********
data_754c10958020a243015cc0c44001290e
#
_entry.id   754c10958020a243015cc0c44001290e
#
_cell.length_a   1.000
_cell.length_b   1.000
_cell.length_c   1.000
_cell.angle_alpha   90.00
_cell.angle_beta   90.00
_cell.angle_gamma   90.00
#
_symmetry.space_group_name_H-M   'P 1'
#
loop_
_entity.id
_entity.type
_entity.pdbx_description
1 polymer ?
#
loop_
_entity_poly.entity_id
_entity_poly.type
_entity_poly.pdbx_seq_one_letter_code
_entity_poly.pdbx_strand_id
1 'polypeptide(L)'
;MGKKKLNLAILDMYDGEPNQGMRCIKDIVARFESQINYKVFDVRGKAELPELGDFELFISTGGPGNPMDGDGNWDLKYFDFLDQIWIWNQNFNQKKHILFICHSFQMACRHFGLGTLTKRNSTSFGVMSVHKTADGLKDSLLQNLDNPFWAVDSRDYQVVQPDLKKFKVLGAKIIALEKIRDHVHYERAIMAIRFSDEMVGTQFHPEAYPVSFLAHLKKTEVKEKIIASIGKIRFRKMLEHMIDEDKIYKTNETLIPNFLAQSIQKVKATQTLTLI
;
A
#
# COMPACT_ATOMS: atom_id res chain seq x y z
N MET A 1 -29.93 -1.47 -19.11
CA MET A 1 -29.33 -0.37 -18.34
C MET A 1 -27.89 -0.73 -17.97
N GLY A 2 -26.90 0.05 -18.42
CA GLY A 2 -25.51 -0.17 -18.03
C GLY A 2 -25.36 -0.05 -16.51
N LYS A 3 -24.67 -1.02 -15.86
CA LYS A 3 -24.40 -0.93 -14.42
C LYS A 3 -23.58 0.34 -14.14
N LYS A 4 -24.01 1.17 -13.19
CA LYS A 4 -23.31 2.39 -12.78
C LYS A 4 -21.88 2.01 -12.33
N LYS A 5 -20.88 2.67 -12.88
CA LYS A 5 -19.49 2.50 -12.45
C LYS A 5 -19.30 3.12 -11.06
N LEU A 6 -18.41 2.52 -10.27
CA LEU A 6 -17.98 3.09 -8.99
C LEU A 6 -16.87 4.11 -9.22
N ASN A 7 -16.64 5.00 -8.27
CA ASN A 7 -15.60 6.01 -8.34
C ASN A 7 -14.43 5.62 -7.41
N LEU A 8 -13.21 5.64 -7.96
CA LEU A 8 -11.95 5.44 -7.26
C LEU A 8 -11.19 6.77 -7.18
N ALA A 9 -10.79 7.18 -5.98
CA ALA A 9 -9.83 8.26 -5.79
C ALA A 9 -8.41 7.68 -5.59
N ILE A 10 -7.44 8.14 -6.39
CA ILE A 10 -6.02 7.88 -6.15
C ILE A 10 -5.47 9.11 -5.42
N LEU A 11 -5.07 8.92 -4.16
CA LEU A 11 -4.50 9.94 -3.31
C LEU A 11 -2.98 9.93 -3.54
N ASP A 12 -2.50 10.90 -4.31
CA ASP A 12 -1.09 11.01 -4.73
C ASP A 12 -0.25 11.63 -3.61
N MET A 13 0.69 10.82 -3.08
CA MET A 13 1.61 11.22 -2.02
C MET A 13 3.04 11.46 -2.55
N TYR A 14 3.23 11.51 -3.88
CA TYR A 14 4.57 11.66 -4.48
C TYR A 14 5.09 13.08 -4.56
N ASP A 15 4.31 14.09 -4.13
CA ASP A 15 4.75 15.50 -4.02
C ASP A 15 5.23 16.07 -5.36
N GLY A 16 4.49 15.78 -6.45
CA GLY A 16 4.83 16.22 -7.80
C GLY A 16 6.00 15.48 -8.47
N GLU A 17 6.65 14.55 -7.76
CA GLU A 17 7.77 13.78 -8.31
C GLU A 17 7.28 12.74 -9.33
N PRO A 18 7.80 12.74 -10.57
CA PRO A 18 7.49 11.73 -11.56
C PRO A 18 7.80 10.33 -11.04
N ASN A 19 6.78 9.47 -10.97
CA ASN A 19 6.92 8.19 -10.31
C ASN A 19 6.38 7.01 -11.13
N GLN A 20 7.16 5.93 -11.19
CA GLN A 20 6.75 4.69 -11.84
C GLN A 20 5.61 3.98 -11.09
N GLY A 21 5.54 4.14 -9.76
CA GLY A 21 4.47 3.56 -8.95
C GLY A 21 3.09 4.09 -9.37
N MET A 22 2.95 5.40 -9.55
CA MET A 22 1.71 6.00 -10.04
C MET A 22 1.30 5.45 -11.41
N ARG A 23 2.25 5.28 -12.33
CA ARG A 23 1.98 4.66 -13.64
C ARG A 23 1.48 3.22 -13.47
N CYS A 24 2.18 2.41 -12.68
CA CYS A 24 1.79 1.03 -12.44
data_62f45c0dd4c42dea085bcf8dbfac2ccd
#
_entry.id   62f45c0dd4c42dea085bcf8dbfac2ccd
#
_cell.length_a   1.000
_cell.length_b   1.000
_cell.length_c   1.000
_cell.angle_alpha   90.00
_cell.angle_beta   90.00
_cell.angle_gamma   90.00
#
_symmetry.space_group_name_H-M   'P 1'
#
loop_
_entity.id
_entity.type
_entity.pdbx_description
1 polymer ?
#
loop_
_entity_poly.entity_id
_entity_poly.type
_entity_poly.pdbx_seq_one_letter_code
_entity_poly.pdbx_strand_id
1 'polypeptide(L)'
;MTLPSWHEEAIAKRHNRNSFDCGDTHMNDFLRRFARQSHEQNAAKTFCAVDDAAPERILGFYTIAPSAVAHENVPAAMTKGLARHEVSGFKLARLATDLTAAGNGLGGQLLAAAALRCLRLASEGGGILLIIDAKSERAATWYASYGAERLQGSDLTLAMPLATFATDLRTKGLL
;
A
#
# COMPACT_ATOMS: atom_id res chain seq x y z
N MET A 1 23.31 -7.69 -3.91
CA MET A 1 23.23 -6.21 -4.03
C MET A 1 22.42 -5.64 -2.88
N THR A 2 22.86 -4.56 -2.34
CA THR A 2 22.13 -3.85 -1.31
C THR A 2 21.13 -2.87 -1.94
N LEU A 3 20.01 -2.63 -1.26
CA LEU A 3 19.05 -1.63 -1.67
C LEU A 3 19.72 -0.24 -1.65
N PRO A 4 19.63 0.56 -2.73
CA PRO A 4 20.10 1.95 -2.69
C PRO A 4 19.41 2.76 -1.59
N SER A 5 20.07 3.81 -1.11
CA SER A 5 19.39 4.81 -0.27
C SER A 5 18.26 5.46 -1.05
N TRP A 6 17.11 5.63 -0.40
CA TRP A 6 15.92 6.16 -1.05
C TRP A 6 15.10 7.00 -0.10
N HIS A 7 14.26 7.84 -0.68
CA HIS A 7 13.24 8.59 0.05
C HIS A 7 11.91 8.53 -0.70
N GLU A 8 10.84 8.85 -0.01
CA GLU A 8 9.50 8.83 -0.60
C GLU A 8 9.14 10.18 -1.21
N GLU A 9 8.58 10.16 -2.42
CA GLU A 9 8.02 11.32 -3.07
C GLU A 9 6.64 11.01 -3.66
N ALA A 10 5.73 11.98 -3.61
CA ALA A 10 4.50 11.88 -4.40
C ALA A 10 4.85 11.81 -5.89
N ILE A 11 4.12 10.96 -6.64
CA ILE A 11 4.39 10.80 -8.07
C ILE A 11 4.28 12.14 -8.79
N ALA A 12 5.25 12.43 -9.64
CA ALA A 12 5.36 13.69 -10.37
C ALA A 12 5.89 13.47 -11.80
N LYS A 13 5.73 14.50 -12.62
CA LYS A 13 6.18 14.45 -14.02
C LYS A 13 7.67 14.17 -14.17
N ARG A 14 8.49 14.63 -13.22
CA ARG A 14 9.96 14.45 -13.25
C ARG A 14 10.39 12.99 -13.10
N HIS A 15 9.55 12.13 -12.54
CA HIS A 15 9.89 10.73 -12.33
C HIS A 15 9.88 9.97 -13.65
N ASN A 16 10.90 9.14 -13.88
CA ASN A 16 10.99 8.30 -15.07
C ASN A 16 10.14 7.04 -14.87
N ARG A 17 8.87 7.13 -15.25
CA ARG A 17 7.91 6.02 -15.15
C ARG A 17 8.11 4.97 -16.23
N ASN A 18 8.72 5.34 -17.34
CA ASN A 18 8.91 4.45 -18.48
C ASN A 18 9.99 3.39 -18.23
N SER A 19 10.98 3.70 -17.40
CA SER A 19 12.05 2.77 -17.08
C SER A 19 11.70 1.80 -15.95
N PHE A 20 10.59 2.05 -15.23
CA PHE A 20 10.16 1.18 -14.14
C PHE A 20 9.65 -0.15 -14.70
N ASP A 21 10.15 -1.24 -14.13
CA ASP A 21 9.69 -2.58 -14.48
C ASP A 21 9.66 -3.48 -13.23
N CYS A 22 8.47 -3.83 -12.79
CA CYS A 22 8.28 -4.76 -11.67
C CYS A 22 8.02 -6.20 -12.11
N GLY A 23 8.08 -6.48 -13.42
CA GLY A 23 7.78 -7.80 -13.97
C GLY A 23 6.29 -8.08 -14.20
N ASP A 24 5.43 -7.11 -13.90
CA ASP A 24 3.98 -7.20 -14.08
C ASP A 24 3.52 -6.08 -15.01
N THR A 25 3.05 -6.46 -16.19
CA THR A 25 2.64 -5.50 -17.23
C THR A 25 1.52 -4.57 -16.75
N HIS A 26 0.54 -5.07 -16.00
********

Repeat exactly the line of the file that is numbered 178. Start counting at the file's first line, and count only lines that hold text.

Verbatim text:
CA ASN A 16 10.99 8.30 -15.07